MetroPCS is now part of T-Mobile. Last year, before the merger was finalized, we speculated that their union could result in better service for T-Mobile customers, but price increases for MetroPCS customers. One potential consequence of the merger that we hadn’t considered is that that some MetroPCS customers will have to get new phones.
It’s not all MetroPCS customers; only those who purchased their phones since the two companies got engaged in July of last year. The good news for customers is that the company will let them swap their current phones for a comparable one. This swap won’t be entirely free, though. Customers will owe sales tax on their new phones, for a maximum of maybe $50. The trade-in value on their now-useless old phones will offset the taxes, though.
Are you affected by this change? Do you think the phones T-MetroPCS is offering are really comparable, or were you planning to upgrade anyway? Drop us a message at firstname.lastname@example.org and put “T-MetroPCS” in the subject line.
by Laura Northrup via Consumerist
We aren’t in the car business. We won’t pretend that we know how automakers should run things. However, the evidence shows us that maybe the current system of evaluating dealerships isn’t working out so well. It gives them incentives to lie and falsify data, not to provide good customer service.
Reader Neil scanned this document that he received from his local Honda dealer, even though it looks like he ran it through a copier five times and then faxed it to us from 1994. “Normally when I encounter survey pleading it is done verbally by an individual,” he notes.
This kind of document was new to Neil, but it’s familiar to us here at Consumerist. It’s a desperate act by the local dealership that’s only a symptom of a bigger problem at American Honda and in the whole auto industry.
In the past, we’ve shared shady doings on the other end of those customer satisfaction surveys. In 2007, an insider told us that dealerships fake those survey results whenever possible. “Customer satisfaction surveys are a joke, at the dealer I worked for we would bribe customers with free gas if they let us fill out their surveys when they come in the mail,” a helpful Kia salesperson told us. Our readers have been told that if they put down anything but the very highest ratings, they are effectively stealing food out of the mouths of the salesperson’s children. They’ve also been offered free stuff for giving the dealership a perfect score.
A salesperson wrote in to tell us that this is more or less true: one customer who takes the survey and maybe doesn’t like the coffee in the dealership’s showroom or the finance department and answers a few questions with an 8 out of 10 means that the salesperson who helped them is penalized $100 on the sale.
It’s not just car dealerships, either: other franchised businesses use the same model, and require rows of perfect scores or the store gets a failing grade.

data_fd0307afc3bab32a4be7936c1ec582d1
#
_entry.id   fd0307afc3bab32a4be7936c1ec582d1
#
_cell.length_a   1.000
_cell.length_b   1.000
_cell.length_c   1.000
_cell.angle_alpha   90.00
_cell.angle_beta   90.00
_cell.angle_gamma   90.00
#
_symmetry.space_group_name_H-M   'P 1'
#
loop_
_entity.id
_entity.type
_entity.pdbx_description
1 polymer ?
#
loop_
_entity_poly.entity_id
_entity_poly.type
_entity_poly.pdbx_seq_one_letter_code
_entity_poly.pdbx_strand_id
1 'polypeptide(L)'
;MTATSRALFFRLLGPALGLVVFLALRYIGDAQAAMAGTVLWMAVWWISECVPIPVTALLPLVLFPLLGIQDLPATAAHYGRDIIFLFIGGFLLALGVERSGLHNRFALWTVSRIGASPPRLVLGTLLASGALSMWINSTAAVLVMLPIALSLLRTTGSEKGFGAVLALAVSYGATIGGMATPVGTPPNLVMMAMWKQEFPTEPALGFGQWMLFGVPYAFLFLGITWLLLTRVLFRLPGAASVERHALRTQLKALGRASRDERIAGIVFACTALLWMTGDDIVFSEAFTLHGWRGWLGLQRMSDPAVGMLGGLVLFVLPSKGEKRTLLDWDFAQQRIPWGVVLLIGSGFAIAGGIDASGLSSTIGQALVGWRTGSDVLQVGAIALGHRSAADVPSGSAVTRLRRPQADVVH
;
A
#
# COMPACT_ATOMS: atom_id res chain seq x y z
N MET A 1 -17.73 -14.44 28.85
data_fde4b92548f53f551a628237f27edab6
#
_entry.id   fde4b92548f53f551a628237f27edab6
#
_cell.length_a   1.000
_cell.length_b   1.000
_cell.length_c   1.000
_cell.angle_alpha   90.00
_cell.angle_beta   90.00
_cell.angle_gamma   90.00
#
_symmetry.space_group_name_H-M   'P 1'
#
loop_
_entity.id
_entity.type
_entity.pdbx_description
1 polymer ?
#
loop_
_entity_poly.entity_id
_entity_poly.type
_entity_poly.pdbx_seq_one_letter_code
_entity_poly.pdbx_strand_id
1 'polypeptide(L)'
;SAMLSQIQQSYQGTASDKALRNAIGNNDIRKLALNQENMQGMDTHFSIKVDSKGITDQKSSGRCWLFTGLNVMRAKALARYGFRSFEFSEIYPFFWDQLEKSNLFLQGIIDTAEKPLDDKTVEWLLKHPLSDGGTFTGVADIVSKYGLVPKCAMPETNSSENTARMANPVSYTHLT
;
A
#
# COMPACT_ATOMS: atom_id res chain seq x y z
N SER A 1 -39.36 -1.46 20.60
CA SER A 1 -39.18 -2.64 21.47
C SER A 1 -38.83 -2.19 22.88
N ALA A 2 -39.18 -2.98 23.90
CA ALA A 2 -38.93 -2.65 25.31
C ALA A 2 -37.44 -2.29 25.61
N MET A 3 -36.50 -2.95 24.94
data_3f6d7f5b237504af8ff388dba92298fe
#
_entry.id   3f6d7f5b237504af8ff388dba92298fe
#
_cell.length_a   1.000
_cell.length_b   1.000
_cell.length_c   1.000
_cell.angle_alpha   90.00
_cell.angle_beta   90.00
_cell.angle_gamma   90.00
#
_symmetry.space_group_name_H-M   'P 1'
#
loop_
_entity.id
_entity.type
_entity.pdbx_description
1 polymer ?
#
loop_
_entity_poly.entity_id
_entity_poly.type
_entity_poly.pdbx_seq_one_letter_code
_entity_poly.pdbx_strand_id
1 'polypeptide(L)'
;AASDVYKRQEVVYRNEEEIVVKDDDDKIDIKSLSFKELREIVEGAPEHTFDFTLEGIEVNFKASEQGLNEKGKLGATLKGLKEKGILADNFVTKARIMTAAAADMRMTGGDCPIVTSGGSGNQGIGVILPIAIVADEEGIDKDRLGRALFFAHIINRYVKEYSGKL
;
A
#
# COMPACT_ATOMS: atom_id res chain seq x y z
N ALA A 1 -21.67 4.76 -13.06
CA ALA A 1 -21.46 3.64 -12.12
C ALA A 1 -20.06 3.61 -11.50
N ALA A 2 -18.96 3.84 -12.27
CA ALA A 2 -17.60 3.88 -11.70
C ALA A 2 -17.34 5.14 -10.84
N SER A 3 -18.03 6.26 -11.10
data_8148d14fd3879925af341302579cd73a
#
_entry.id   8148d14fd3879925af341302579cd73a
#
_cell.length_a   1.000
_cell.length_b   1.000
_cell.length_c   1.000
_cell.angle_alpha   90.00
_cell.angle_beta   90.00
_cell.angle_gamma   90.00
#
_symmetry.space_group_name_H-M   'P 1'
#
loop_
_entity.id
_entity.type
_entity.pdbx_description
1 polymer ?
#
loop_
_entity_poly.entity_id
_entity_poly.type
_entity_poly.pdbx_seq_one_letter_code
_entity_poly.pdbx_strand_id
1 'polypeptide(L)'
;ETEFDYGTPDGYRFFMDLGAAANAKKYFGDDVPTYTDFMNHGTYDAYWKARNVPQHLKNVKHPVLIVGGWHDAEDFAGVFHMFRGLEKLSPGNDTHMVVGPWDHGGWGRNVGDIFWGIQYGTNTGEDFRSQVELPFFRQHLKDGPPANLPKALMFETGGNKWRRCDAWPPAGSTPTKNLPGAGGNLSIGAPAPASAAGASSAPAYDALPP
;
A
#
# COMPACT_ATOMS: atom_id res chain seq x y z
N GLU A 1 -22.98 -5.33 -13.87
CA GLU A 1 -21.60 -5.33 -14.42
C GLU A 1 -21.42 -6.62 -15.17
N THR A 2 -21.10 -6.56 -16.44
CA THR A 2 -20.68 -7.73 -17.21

The customer experience is important, and we like surveys. It’s not fair to use surveys to hold employees to an impossible standard
by Laura Northrup via Consumerist
Una infografía sobre Futbolistas influyentes en Twitter. Vía
En esta infografía voy a hacer una excepción, no suelo comentarlas, pero en este caso diré que no se que métricas has utilizado pero que la lista no recoge a los 10 más influyentes lo tengo claro.
Archivado en: Infografía, Redes Sociales, Sociedad de la información Tagged: Infografía, internet, redes sociales, tic, Twitter, Web 2.0.
from TICs y Formación http://ift.tt/1mAm4L5
via Alfredo Vela Posteado por www.bscformacion.com
While we’ve heard about plenty of thieving airport workers in the past, rifling through luggage and picking up money and merchandise as they go, officials at Boston’s Logan International Airport arrested five airline employees for a different kind of luggage crime — smuggling cash in bags as part of an alleged money laundering operation.
Four JetBlue employees and one Delta Air Lines employee were arrested on charges of abusing their airport security clearances to shoo bags full of hundreds of thousands of dollars past security checkpoints, reports the Boston Globe.
The JetBlue workers are all ground crew, while the Delta employee is a customer service ramp agent.
A federal agent said in a sworn statement that the arrests were the result of a sting operation, involving a witness in cahoots with the government. That witness told the suspects a drug-trafficking organization needed help smuggling cash from sales past the Transportation Security Administration checkpoints.
According to officials, the workers smuggled $417,000 in cash, bringing it from areas like the curbside drop-off or other public places and slipping it past locked doors straight to areas like departure gates.
Beyond that, two of the suspects are accused of smuggling cash aboard commercial flights from Boston to Florida nine times. Nine times (consider your John Hughes knowledge if you think that was a typo).
“Security at our nation’s airports is paramount, and the conduct alleged today is alarming,” US Attorney Carmen M. Ortiz said in a statement. “Thanks to the hard work and commitment of the federal and state investigators and airline security personnel, a potentially dangerous breach in security was identified.”
by Mary Beth Quirk via Consumerist